BISMARCK, N.D. -- North Dakota will start the new year with a new 401(a) plan and a more portable, hybrid defined benefit plan.
The new defined contribution plan covers elected and appointed officials and non-classified state employees; about 600 current employees are eligible for the plan, whereas 16,000 are in the defined benefit plan.
Those 600 employees may choose between staying in the $1.1 billion defined benefit plan or rolling over their assets into the new 401(a) plan, said Deb Knudsen, retirement programs manager for the North Dakota State Investment Board.
Those hired after Jan. 1 will have six months to make the election, she said.
Under the law authorizing the new plan, the Legislature also made some changes in the defined benefit plan, Ms. Knudsen said. Beginning Jan. 1, state employees who participate in North Dakota's $73 million 457 plan will receive a contribution from the state in the same amount -- up to 4% -- to the defined benefit plan.
So, for example, if a person who has stayed in the defined benefit plan chooses to contribute 2% of pay to the 457 plan, the state will "reward" that person by contributing another 2% to the defined benefit plan.
More portable plan
And, the defined benefit plan will be more portable. Beginning Jan. 1, employees who leave will be able to take both their contribution and the employer's 4.12% annual contribution plus interest, Ms. Knudsen said.
"This makes the plan more mobile," she said.
Currently, departing employees may take only their own 4% annual contributions plus interest.
Fidelity Investments, Boston, is the bundled provider for the new 401(a) plan. The plan will have eight investment options: stable value; balanced, with 65% equities and 35% bonds; value equity; indexed equity; growth equity; international equity; small-cap equity; and asset allocation, Ms. Knudsen said.
The employer contribution to the new plan will be 4.12%; the employee contribution will be 4%, she said. However, the state will pay 2% of the employee contribution in lieu of a pay increase.
The Legislature also made other changes to the retirement system, including reducing vesting to three years from five.
North Dakota's move to add a 401(a) plan is at the forefront of an increasingly popular trend, said Eric Wietsma, assistant vice president of Hartford Life Insurance Cos., Simsbury, Conn.
Although 401(a) plans have been around for a number of years, not many states used them until recently, Mr. Wietsma said.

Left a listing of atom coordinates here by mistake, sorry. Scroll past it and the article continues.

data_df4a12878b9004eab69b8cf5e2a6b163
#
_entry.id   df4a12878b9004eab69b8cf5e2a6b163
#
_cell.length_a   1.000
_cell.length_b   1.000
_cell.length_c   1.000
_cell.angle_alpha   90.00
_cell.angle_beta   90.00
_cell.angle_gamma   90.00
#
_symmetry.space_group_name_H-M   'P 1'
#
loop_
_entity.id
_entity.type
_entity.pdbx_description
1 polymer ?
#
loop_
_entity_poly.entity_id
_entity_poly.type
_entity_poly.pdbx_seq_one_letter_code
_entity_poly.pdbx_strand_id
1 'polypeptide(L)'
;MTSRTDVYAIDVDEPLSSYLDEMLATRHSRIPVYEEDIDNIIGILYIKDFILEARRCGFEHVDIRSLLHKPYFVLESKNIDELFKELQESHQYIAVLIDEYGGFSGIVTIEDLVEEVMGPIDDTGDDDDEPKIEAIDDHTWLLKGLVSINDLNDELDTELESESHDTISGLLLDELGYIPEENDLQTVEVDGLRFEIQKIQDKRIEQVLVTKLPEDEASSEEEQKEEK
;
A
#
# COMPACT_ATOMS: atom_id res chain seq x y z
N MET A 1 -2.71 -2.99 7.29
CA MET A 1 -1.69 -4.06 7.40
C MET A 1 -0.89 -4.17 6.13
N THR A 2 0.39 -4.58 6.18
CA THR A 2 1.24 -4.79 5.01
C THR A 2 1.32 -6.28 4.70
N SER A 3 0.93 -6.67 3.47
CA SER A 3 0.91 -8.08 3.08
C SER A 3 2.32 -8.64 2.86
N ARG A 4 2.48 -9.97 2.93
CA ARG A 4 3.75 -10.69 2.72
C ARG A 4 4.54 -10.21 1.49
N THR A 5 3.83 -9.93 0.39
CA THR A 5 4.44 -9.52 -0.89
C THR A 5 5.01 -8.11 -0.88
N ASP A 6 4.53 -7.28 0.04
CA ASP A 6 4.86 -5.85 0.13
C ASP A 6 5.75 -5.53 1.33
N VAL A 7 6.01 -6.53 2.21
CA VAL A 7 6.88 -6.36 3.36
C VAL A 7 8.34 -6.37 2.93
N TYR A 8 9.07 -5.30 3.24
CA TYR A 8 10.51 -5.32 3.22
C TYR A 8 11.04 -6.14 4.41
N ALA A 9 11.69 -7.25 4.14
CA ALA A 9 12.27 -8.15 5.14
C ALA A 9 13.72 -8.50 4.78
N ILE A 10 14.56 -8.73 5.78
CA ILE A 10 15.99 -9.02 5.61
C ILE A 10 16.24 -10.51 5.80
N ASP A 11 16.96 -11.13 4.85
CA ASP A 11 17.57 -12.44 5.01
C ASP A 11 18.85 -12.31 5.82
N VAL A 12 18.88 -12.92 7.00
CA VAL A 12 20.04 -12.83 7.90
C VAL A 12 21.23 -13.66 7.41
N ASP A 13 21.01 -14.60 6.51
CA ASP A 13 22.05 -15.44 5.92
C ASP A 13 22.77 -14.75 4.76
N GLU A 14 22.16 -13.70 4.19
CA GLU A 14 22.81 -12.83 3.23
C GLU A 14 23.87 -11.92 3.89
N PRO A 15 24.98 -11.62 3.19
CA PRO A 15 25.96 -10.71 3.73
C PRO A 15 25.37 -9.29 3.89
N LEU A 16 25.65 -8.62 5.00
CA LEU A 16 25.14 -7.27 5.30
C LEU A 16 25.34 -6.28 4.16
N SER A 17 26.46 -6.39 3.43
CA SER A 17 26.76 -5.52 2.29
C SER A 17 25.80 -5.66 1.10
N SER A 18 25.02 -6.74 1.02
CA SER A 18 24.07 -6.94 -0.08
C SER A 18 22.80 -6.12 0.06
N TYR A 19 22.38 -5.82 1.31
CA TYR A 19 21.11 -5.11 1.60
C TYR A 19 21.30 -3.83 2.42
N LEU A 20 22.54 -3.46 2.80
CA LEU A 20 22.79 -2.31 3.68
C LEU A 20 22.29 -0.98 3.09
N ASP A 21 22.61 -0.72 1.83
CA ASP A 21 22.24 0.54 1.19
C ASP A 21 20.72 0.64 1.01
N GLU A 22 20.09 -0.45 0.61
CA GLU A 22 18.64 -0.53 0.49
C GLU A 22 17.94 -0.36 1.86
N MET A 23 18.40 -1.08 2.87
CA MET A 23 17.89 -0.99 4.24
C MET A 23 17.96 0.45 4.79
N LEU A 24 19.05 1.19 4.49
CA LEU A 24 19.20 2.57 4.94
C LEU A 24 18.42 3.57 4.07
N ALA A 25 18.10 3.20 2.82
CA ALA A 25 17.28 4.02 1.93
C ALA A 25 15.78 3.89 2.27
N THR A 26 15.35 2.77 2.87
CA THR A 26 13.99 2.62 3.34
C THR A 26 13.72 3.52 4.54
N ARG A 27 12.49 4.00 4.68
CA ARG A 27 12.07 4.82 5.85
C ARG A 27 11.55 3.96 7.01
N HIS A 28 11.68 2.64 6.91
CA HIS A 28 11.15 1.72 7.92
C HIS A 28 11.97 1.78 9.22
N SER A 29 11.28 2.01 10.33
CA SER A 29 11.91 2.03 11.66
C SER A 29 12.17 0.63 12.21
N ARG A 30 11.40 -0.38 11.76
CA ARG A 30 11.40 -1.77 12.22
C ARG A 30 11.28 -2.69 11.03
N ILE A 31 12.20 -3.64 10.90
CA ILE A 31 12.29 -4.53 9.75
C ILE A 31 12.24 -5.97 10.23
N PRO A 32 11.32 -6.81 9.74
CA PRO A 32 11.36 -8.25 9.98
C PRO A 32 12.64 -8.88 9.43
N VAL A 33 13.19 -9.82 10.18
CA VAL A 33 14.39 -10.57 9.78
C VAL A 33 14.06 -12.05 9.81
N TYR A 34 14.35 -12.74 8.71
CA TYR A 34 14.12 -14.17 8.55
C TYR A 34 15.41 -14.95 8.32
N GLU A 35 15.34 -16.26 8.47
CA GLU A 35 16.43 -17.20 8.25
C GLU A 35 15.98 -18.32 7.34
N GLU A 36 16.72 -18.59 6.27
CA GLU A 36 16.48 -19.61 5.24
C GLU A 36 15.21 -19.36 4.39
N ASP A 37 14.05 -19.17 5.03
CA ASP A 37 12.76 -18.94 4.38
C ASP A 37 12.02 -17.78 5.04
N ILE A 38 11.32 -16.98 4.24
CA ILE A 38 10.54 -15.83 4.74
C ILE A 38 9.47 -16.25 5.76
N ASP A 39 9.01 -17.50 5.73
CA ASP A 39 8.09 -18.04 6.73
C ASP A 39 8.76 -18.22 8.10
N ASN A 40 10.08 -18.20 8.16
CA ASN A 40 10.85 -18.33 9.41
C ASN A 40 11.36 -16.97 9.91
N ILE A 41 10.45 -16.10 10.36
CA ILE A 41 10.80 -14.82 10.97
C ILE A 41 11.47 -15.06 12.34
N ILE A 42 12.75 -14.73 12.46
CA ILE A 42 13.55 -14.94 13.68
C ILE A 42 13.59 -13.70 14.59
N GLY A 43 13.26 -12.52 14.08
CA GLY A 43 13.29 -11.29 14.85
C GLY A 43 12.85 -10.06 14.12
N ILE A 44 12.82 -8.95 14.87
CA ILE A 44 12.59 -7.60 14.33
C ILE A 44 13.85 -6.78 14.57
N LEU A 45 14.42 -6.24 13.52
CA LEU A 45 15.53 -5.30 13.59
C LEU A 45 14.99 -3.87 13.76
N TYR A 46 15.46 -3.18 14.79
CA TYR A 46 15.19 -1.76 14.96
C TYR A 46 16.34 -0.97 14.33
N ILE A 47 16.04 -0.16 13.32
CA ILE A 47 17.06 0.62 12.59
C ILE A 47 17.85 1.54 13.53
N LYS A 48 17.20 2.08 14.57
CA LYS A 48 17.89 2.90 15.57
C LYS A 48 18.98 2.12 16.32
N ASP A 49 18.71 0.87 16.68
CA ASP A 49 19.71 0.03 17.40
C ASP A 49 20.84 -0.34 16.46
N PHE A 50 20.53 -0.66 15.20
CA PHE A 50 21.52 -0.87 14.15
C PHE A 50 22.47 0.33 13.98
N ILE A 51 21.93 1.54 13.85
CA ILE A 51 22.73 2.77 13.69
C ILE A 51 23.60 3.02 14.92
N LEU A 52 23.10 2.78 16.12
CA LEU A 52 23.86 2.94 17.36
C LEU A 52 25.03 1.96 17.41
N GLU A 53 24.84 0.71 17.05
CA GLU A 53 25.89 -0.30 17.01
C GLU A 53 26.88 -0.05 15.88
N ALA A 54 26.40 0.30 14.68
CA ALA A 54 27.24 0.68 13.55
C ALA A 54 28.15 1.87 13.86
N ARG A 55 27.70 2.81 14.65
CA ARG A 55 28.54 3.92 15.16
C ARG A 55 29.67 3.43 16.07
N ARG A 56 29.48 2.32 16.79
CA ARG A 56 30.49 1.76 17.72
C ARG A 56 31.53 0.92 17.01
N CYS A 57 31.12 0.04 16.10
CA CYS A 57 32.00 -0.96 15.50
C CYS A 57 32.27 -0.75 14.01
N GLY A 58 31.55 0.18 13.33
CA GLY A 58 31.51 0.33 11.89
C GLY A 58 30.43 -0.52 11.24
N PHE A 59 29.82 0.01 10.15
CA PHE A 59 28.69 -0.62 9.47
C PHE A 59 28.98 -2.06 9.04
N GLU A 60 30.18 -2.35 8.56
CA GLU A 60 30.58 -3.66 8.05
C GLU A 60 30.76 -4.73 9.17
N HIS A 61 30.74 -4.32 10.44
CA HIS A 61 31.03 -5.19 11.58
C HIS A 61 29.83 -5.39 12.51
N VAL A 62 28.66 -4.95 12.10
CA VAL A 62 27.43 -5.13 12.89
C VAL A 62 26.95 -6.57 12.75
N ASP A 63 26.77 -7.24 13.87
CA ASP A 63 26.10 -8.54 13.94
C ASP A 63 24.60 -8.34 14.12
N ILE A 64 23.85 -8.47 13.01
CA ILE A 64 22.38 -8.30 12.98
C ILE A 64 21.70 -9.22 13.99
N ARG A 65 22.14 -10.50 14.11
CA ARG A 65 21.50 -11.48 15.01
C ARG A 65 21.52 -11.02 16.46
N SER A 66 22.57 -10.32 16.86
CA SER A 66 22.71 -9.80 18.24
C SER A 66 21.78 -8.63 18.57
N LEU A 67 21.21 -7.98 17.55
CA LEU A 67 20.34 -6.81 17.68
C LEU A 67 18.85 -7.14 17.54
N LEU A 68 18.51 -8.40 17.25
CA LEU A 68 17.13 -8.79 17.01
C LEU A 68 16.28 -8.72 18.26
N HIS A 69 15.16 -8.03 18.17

"The recent popularity of the last two years has been driven by the corporate side," he explained. While many states have 457 plans, like North Dakota's, they are not well used, Mr. Wietsma said. Participation rates in 457 plans averages about 30%, compared with 80% to 90% participation rates in 401(k) plans, he said.
The low 457 plan participation is primarily because there is no employer match.
Moreover, when employees leave for the private sector, they have to leave their 457 money behind, he said. Only workers whose new employer has a 457 plan can roll over their 457 money, Mr. Wietsma explained.
However, employees can roll over 401(a) assets into an individual retirement account or a new employer's 401(k) plan, he said. And the 401(a) looks "virtually the same as a 401(k) plan," he said.
Several governmental entities are setting up 401(a) plans as a way to match employee contributions in their 457 plans, Mr. Wietsma added.
So far, a number of states are studying either adding or switching to a state defined contribution plan. Among them are:
* Colorado, which is studying whether to expand the current defined contribution system. The existing plan only allows for the Legislature to have a defined contribution plan;
* Florida, where a joint committee is looking at how to implement a defined contribution system;
* Georgia, where three statutes that would create a defined contribution plan for public employees and increase the portability through the use of a 401(k)-type program have been carried over to the next session;
* Idaho, which is conducting an interim study with a broad mandate that will include looking at the benefits of a defined contribution, defined benefit and hybrid plans;
* Illinois, where the Legislature passed a resolution calling for lawmakers to consider expanding the portability options for state retirement funds; and
* Kansas, where a joint committee is expected to evaluate several options for changing the current retirement system, including switching to a defined contribution plan.